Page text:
nominate

[verb nom-uh-neyt; adjective nom-uh-nit]

verb (used with object), nom·i·nat·ed, nom·i·nat·ing.

adjective

having a particular name.

Origin of nominate

1475–85; < Latin nōminātus (past participle of nōmināre to name, call by name), equivalent to nōmin- (stem of nōmen; see nomen) + -ātus -ate1
Related formsnom·i·na·tor, nounre·nom·i·nate, verb (used with object), re·nom·i·nat·ed, re·nom·i·nat·ing.un·nom·i·nat·ed, adjective

Synonyms for nominate

Dictionary.com Unabridged Based on the Random House Unabridged Dictionary, © Random House, Inc. 2019


Examples from the Web for nominate

Contemporary Examples of nominate

Historical Examples of nominate

  • "But you are not in a position to nominate the questions that I am to put to myself," she said.

    The Market-Place

    Harold Frederic

  • I've the power to nominate whom I like, and Viola it shall be.

  • His uncle could nominate me to posts of honour fit for a caballero.

    Romance

    Joseph Conrad and F.M. Hueffer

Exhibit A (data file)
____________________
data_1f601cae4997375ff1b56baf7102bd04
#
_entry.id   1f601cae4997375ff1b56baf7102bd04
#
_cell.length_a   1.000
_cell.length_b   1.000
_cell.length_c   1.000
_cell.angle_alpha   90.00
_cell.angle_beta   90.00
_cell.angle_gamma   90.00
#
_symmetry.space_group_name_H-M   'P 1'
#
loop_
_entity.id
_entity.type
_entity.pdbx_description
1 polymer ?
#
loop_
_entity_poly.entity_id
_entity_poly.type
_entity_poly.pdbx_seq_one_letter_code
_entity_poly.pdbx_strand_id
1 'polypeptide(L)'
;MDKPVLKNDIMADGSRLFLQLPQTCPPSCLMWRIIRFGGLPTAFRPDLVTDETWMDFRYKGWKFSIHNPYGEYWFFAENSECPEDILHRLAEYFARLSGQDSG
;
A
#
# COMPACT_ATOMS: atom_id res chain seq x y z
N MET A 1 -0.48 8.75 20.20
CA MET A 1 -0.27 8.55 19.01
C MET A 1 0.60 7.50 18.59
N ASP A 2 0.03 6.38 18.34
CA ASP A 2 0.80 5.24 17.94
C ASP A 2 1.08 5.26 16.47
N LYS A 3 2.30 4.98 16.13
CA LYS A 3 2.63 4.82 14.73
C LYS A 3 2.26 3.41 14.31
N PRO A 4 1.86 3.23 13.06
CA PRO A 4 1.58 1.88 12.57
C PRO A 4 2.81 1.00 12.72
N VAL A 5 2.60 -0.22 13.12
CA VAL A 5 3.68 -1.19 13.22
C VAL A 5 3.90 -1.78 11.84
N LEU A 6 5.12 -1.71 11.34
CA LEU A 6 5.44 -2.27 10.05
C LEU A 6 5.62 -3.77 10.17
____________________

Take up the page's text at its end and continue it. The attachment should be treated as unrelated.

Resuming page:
• As a party they made no concerted effort to nominate candidates.

    Union and Democracy

    Allen Johnson

  • They intended to nominate her and proceeded to root energetically for her.


British Dictionary definitions for nominate

nominate

verb (ˈnɒmɪˌneɪt) (mainly tr)

to propose as a candidate, esp for an elective office
to appoint to an office or position
to name (someone) to act on one's behalf, esp to conceal one's identity
(intr) Australian to stand as a candidate in an election
archaic to name, entitle, or designate

adjective (ˈnɒmɪnɪt)

rare having a particular name
Derived Formsnominator, noun

Word Origin for nominate

C16: from Latin nōmināre to call by name, from nōmen name
Collins English Dictionary - Complete & Unabridged 2012 Digital Edition © William Collins Sons & Co. Ltd. 1979, 1986 © HarperCollins Publishers 1998, 2000, 2003, 2005, 2006, 2007, 2009, 2012

Word Origin and History for nominate
v.

1540s, "to call by name," back-formation from nomination or else from Latin nominatus, past participle of nominare "to name, call by name, give a name to," also "name for office,"" from nomen "name" (see name (n.)). Later "to appoint to some office or duty" (1560s); "to formally enter (someone) as a candidate for election" (c.1600). It also occasionally was used from c.1600 with a sense "give a name to." Related: Nominated; nominating.

Online Etymology Dictionary, © 2010 Douglas Harper